Photo: David Tsay
Stockpiled food is consumed twice as fast as other food in the house, concluded Wansink and his colleagues after an experiment in which they supplied families with either large or small multipacks of food. (Think Warholian spreads of either 24 or 8 soup cans.) The problem is simple: Bulky packages consume too much kitchen real estate; we see them every time we open the cupboard, for instance. Visibility translates into impulsivity, and, before we know it, we're eating more than we intended.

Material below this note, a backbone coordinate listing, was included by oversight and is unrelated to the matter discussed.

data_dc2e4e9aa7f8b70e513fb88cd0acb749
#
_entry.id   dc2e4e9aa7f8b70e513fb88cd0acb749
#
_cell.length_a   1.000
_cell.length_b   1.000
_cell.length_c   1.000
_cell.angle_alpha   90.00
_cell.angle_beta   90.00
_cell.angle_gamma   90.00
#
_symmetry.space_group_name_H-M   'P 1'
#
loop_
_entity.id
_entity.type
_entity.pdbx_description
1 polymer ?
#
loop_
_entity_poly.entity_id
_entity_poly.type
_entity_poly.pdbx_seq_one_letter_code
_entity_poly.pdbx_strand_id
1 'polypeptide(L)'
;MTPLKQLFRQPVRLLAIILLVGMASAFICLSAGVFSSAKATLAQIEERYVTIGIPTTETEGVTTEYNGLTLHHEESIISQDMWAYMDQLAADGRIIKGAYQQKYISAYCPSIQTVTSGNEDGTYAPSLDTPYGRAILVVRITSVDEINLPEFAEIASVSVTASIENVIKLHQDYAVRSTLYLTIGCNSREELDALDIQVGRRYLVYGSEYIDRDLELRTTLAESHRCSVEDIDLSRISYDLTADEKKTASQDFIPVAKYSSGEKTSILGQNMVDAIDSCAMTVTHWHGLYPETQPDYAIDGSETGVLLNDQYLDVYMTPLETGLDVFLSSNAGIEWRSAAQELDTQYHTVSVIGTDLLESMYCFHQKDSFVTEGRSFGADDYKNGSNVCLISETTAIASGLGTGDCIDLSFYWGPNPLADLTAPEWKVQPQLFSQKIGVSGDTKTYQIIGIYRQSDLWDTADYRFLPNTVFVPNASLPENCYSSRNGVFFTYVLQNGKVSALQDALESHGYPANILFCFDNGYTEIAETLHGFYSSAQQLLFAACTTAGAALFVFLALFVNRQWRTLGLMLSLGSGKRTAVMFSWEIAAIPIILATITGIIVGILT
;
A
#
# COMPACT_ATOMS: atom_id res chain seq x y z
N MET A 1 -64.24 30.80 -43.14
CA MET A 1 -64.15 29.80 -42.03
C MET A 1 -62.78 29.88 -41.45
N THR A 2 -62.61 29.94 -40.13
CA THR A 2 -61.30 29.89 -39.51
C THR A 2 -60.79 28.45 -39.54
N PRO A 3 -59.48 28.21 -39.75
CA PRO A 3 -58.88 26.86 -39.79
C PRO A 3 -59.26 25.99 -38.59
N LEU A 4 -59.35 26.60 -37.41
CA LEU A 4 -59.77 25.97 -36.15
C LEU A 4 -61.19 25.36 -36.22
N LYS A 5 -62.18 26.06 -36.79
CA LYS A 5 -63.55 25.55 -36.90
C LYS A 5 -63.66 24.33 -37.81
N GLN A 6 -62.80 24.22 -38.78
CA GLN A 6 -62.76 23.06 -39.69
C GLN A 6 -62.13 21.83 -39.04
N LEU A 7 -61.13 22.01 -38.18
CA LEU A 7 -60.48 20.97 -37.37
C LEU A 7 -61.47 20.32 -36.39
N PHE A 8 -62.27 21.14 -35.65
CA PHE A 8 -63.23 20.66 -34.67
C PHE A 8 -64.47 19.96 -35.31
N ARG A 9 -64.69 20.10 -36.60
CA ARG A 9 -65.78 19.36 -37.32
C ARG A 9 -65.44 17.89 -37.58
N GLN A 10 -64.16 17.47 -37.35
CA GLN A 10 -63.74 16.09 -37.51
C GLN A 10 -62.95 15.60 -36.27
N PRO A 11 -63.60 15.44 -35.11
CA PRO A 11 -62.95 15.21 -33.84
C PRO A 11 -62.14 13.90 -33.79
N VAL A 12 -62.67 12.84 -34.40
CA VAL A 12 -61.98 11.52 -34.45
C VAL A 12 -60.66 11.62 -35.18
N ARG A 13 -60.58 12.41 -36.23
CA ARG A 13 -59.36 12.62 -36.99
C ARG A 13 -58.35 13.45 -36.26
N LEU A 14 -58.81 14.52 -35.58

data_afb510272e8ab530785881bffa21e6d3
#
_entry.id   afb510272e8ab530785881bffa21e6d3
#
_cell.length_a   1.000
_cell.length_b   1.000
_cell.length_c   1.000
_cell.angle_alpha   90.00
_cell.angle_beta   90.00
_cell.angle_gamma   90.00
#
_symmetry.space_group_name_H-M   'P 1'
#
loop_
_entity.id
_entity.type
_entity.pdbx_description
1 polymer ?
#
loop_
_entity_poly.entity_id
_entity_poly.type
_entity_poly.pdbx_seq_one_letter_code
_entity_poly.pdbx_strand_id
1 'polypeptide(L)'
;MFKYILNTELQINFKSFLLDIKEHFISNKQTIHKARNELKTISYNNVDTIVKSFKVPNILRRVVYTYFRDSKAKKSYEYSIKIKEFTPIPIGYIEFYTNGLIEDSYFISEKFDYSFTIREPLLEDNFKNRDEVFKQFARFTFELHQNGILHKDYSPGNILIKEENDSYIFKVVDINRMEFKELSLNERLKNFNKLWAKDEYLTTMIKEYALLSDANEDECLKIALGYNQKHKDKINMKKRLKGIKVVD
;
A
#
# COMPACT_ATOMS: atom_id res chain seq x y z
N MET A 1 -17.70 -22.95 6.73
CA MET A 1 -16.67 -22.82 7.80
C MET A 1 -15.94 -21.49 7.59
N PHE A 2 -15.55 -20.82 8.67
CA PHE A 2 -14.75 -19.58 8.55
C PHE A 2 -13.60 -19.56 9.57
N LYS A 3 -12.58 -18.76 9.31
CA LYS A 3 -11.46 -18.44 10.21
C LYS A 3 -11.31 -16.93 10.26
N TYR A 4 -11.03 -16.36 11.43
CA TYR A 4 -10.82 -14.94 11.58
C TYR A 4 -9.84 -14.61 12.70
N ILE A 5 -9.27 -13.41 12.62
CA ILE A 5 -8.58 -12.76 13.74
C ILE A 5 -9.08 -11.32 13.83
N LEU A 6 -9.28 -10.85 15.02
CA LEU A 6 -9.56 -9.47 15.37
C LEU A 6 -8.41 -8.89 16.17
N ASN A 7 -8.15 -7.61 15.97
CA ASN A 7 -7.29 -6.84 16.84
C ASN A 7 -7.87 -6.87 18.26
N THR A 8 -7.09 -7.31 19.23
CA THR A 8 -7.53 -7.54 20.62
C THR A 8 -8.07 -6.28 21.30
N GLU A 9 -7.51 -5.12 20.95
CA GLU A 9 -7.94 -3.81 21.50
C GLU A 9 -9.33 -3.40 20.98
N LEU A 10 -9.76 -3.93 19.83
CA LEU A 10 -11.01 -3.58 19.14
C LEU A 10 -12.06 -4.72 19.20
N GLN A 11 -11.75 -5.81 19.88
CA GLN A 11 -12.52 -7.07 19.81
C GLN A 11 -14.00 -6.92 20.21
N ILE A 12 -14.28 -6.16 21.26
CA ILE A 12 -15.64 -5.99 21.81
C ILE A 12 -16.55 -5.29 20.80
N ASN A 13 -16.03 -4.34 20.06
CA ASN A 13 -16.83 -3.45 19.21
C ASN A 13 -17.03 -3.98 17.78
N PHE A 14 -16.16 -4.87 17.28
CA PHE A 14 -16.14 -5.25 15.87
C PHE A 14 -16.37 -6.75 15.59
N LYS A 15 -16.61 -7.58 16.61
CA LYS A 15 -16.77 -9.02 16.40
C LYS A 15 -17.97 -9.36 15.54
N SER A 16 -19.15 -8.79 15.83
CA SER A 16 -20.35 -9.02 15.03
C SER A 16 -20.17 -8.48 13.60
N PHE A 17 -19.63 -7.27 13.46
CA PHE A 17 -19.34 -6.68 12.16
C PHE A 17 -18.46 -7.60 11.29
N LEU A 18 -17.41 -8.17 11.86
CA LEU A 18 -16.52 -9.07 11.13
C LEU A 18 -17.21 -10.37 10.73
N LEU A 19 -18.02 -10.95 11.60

The lesson: Out of sight, out of mind. Move multi-unit packs of food out of the kitchen and into the basement, freezer, underground bunker...wherever that cluster of bright labels won't catch your eye. Wansink found that the feeding frenzy was worse in the first eight days that new multipacks are the house. After that, people became less attracted to the food, despite a still-ample supply, and ate about the same amount as they did of less-stockpiled pantry items.
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